Each year, as the summer comes to a close, hurricanes begin to appear. Hurricanes are huge tropical storms that can sometimes be as large as 600 miles across.

Hurricanes are defined by their extremely strong winds that can blow from 75 to 200 miles per hour. Unlike tornadoes, which usually last just a few minutes or less, hurricanes can last longer than a week.

They usually travel slowly at speeds of only 10 to 20 miles per hour as they cross the oceans. These storms usually occur in the southern Atlantic Ocean, Caribbean Sea, Gulf of Mexico or the eastern Pacific Ocean.

Hurricanes occur in many parts of the world, but they’re not always called “hurricanes.” For those of you who like words, you may be interested to know that hurricanes that form in the western Pacific Ocean are called “typhoons.”

In the Indian Ocean, the Bay of Bengal and Australia, these storms are called “cyclones.” They’re all the same type of storm, though.

Hurricanes only form over very warm ocean water (80° F or warmer). As their winds blow in the same direction at the same speed, hurricanes gather heat and energy from warm ocean waters. As warm seawater evaporates, it feeds the hurricane’s growing winds.

Hurricane winds rotate in a counter-clockwise direction around a calm center, known as the “eye” of the hurricane. Even though the winds of a hurricane may be raging at its farthest reaches, the “eye” has only light winds and fair weather.

At sea, hurricanes present a real danger to boats. Their most destructive effects occur, however, when they reach land. Heavy rain, strong winds and huge waves have been known to cause catastrophic damage to buildings, trees and cars.

The huge waves that hurricanes push toward land are called a “storm surge.” Storm surges are extremely dangerous and often cause major flooding in coastal regions.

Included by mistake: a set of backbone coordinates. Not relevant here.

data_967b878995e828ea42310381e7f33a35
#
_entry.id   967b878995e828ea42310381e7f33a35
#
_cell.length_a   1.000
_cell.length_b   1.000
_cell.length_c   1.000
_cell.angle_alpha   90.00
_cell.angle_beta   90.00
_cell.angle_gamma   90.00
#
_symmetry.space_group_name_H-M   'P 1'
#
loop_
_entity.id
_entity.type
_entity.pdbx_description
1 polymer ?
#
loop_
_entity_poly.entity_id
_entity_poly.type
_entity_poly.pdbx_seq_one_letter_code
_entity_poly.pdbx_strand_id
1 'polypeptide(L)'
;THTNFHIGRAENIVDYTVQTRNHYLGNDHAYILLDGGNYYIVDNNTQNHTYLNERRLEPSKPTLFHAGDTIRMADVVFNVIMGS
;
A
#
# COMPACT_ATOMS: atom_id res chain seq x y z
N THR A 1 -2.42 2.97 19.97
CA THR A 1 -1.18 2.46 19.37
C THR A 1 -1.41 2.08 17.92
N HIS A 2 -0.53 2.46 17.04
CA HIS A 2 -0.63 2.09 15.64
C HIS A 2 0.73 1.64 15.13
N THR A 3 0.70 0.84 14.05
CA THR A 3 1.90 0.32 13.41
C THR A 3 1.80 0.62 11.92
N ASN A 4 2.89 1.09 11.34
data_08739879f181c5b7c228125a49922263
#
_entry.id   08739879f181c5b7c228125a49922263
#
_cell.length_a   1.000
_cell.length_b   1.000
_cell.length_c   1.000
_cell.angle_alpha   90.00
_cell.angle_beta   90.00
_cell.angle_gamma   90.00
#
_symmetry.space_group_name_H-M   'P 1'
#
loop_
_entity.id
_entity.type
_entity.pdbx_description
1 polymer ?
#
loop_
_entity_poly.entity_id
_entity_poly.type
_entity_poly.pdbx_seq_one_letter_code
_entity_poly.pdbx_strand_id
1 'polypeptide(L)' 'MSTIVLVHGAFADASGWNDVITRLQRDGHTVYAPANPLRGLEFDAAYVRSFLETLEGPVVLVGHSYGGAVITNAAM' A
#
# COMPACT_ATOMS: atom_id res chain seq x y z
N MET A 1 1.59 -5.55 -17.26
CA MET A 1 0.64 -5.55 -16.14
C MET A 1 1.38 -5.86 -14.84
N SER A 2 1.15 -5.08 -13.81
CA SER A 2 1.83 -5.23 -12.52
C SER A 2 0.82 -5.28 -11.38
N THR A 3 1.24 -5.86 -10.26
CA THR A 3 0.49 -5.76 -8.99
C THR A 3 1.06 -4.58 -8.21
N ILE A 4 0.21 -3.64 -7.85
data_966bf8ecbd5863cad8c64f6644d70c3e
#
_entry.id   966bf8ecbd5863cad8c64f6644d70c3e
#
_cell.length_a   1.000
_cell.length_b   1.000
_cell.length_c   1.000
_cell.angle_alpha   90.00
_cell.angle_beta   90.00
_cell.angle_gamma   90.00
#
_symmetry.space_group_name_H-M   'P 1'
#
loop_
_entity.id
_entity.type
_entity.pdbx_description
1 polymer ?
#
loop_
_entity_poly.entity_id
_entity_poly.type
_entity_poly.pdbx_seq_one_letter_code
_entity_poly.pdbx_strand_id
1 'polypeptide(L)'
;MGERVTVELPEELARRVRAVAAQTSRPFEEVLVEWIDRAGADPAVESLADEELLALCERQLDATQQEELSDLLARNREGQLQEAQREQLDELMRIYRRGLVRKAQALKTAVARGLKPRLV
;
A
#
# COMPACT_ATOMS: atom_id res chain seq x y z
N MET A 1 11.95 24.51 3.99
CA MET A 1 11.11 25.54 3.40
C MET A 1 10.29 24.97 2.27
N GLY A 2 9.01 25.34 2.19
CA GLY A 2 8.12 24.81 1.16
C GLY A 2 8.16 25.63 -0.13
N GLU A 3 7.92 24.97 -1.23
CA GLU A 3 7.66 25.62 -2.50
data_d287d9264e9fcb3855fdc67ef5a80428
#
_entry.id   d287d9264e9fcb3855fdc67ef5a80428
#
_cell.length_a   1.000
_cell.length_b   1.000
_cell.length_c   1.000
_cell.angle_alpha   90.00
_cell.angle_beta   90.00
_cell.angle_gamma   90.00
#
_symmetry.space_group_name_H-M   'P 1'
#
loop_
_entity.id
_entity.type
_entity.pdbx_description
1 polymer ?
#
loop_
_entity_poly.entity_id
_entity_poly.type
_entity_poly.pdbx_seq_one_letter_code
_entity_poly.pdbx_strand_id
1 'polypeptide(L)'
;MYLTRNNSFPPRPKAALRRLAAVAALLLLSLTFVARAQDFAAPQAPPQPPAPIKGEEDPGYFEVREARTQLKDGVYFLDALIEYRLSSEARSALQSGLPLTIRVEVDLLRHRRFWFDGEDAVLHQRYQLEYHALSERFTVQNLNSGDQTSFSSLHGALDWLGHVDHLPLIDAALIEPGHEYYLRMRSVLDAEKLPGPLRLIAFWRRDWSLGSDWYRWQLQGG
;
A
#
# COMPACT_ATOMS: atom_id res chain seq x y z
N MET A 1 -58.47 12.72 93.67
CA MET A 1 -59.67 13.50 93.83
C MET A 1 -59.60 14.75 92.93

Even though hurricanes have existed for thousands of years, scientists have only studied them for about the last 100 years. Because of their massive size, only modern technology has allowed scientists to get a grasp on how hurricanes form and how they move.

Meteorologists classify hurricanes based on their wind speeds and potential for damage:

  • Category 1: 74 to 95 mph winds
  • Category 2: 96 to 110 mph winds
  • Category 3: 111 to 130 mph winds
  • Category 4: 131 to 155 mph winds
  • Category 5: 155+ mph winds

Recent hurricanes that have caused major damage in the United States include Hurricane Ike and Hurricane Katrina. Other past hurricanes have had names like Opal, Andrew and Fran. How do they get these names?

Hurricanes are given names so that meteorologists can identify them and track them across the oceans. Since there are sometimes multiple hurricanes at a particular time, naming them helps to avoid confusion.

Since 1979, the World Meteorological Organization has used six lists of names — both male and female — in rotation. Each list contains a name for each letter of the alphabet, except for Q, U and Z. The same lists are reused every six years.

Every once in a while, a hurricane will cause so much damage that its name goes down in the history books. Hurricane Katrina is a recent example of such a destructive storm. When a storm is particularly bad, its name is retired, and a new name is added to the list.